Sunday, April 17, 2005

Another editorial disguised as news...

Changes to Oregon land use laws not as sweeping as feared
...Hood River Valley should be ground zero for the land-use planning bomb enacted by Oregon voters as Measure 37.
Obviously the 60% of Oregon voters who said yes to 37 are not trembling in "fear" over this "bomb."

Oregon led the nation when it enacted statewide land use planning laws in 1973 that strictly limited development of farm and forest land and forced urban growth to stay close to cities.
Oregon is so far ahead in it's "leadership" that no other state has followed!

The Measure 37 campaign's poster child, 92-year-old Dorothy English, has won permission from Multnomah County to subdivide her land so she can pay for her retirement and give her children places to build their own homes.
Read that one twice. She "won permission" so she can do something with her own land and pay for her retirement.

Though Hood River County voted in favor of Measure 37, County Commission Chairman Rodger Schock figures now that people know more about how it works, they would vote it down if given the chance because they don't want to see the place they love turn into something else.
Oh yes, we Oregon voters are a bunch of idiots who have no idea what we voted on. We just need the Daily Dead Fishwrapper and government elites to tell us what to think.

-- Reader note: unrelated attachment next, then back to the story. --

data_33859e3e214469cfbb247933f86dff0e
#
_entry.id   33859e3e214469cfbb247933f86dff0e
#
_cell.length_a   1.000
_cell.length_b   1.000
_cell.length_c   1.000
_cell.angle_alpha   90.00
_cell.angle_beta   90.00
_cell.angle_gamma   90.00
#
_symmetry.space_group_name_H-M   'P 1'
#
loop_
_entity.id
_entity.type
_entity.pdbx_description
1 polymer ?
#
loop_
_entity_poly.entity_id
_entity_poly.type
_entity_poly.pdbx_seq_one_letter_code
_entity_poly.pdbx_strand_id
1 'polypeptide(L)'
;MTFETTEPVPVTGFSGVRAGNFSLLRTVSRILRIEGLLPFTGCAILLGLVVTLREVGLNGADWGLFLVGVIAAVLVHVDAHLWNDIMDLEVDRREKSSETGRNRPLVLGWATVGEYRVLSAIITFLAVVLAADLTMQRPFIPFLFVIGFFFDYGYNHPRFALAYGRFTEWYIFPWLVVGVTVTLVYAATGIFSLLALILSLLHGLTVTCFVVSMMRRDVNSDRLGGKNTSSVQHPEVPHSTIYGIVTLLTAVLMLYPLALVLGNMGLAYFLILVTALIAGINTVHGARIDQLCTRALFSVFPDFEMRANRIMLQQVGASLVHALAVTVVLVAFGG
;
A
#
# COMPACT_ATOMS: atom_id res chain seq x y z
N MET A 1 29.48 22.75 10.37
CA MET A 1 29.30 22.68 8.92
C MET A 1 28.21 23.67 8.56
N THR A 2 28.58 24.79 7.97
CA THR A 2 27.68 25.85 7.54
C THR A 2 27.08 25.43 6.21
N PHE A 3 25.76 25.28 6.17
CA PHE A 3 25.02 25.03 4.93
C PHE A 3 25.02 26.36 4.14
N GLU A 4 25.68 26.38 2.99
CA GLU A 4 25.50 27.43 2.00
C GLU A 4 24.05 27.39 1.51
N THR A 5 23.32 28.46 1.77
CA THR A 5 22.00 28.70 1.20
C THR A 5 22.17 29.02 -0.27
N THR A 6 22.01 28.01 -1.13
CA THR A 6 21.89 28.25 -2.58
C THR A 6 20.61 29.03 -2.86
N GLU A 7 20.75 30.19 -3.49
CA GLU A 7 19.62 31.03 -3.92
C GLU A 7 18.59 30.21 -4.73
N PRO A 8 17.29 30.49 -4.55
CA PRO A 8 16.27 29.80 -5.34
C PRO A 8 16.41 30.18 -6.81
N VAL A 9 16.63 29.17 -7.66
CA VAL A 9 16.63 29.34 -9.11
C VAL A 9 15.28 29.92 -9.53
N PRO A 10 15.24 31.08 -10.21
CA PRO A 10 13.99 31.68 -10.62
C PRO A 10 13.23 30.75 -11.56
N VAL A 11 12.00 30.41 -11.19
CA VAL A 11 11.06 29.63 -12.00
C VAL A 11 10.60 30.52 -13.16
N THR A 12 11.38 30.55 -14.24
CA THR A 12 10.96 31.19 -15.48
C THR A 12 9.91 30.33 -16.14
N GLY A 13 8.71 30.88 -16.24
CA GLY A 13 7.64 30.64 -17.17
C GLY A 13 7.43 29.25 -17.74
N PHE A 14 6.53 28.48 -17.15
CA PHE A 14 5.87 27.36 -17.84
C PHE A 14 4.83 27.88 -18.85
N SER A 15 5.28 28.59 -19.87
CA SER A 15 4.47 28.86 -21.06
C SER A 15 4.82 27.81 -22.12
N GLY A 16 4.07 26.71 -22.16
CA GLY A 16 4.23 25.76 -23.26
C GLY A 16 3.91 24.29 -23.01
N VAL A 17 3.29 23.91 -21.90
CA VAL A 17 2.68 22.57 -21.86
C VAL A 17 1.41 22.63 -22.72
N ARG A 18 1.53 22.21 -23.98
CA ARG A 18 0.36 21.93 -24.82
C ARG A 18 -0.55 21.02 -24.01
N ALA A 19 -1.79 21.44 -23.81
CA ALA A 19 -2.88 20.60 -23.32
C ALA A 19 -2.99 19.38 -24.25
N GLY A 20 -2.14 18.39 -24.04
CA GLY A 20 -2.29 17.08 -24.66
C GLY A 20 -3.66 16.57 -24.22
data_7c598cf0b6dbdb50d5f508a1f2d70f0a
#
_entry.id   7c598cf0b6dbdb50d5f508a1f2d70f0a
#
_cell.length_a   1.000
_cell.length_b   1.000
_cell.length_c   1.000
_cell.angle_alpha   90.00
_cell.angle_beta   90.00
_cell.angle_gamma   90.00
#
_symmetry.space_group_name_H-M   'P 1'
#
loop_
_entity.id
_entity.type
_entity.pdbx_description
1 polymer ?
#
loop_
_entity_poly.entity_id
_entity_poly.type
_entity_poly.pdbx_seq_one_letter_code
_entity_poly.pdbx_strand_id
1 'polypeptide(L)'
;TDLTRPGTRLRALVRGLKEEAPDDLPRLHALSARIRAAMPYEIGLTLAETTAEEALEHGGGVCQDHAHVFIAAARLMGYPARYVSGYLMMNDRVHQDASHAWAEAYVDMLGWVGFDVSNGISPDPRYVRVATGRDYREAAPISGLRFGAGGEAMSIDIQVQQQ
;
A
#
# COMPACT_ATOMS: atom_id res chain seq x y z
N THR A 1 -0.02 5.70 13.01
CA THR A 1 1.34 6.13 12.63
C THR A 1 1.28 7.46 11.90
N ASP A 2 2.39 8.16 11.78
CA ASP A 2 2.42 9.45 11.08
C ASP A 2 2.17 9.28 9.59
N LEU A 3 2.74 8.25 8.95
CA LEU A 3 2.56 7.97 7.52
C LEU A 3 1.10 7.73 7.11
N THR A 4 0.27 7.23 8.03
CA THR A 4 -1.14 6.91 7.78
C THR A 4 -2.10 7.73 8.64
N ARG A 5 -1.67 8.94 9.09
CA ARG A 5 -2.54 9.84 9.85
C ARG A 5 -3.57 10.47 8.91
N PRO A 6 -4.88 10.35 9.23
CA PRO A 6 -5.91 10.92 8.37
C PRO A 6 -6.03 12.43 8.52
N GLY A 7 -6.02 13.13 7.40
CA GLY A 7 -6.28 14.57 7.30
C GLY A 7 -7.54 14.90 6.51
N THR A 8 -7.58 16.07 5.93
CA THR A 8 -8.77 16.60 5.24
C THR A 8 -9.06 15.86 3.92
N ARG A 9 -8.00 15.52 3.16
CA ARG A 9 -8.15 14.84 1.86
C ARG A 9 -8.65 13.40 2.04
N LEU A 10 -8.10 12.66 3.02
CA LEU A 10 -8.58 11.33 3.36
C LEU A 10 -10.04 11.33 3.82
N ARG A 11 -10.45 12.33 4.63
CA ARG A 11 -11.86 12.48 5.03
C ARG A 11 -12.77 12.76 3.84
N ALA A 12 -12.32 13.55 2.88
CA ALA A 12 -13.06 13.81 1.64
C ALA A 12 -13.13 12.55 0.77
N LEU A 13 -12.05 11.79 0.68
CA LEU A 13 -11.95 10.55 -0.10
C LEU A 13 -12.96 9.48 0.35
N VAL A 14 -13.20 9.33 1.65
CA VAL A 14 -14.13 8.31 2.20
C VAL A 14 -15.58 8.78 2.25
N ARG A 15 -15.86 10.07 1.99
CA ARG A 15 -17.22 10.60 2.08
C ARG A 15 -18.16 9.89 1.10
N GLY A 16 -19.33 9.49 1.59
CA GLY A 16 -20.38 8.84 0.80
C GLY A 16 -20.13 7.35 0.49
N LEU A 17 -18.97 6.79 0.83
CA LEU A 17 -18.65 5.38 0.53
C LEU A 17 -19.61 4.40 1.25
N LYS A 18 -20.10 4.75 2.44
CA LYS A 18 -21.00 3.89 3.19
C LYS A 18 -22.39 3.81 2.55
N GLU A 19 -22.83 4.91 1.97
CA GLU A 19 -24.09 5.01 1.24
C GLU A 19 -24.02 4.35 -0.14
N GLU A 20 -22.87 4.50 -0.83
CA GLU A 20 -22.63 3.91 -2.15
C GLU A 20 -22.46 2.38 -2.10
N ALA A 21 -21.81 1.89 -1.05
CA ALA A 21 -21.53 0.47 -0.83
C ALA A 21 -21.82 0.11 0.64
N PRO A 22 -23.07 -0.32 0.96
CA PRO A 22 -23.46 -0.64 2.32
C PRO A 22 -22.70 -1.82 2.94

As more houses go in, they create another brake on growth by demanding new schools, roads and police.
"It's really doubtful the public will say, `We'll pay for the infrastructure so you can develop your land," Fridley said.
Apparently Mr. Fridley doesn't get the connection between "new houses = increased property taxes" which pays for increased infrastructure.

Grower Mike McCarthy's biggest fear is that if too many growers turn their orchards into homesites, it will be tougher for those who remain.
Newcomers complain about pesticide spraying and the noise of frost inhibitors going off in the night. If farmland dwindles, the OSU Extension Service could leave. Packing houses would close. And growers would have a harder time buying land to expand if it becomes easier to sell for houses.
"There are a lot of people in the community who don't speak to each other any more," said McCarthy.
Look at the havoc we have wreaked. The construction industry has increased jobs, people are buying and selling property, and by gosh, neighbors who think they can tell adjoining property owners what they can and can't do with their land aren't speaking to each other.

Another article that doesn't mention the voter margin (60% - 40% in favor) when the outcome doesn't match the writer's beliefs.

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